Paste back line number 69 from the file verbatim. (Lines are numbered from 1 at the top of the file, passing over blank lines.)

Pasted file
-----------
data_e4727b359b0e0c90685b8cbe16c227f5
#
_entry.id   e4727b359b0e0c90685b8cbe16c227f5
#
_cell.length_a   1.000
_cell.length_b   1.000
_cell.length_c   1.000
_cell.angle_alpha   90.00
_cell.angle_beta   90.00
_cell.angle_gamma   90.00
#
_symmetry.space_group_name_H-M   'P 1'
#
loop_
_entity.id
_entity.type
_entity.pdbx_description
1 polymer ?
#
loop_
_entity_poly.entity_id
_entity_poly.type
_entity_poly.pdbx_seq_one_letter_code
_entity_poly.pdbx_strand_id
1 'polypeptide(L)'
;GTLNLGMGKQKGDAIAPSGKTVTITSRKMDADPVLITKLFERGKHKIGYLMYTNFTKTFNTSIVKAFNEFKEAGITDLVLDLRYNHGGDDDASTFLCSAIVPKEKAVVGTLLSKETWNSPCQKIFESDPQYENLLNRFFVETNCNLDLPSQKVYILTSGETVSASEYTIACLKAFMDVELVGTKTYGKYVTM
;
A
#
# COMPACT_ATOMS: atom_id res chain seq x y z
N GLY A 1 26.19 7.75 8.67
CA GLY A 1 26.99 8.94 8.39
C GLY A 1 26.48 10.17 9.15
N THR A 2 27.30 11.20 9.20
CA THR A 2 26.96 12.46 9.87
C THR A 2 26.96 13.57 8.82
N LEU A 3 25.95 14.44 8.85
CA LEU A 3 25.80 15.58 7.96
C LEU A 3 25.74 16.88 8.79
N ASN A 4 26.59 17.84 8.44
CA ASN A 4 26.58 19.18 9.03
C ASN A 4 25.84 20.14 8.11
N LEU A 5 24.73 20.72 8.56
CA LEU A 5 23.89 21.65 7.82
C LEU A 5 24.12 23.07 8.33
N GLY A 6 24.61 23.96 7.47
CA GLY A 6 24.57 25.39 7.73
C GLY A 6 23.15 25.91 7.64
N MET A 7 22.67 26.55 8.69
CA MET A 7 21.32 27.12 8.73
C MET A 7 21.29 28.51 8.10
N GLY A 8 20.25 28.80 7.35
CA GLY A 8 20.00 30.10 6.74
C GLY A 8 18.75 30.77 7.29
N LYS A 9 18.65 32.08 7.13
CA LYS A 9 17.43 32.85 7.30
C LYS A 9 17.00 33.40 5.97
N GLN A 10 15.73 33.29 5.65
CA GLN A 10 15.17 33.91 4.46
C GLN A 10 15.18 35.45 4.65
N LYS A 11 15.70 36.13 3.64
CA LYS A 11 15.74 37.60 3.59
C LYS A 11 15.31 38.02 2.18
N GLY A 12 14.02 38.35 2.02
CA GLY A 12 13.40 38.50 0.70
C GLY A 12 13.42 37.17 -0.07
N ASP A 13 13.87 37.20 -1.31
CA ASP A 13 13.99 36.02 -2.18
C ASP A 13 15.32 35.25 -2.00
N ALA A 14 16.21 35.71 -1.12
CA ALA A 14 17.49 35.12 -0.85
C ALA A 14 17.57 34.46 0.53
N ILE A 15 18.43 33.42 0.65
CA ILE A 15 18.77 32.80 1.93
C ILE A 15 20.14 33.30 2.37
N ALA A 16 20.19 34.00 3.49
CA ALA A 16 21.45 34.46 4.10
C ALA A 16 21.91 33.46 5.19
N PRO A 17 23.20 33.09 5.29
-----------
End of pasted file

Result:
C ASP A 13 15.32 35.25 -2.00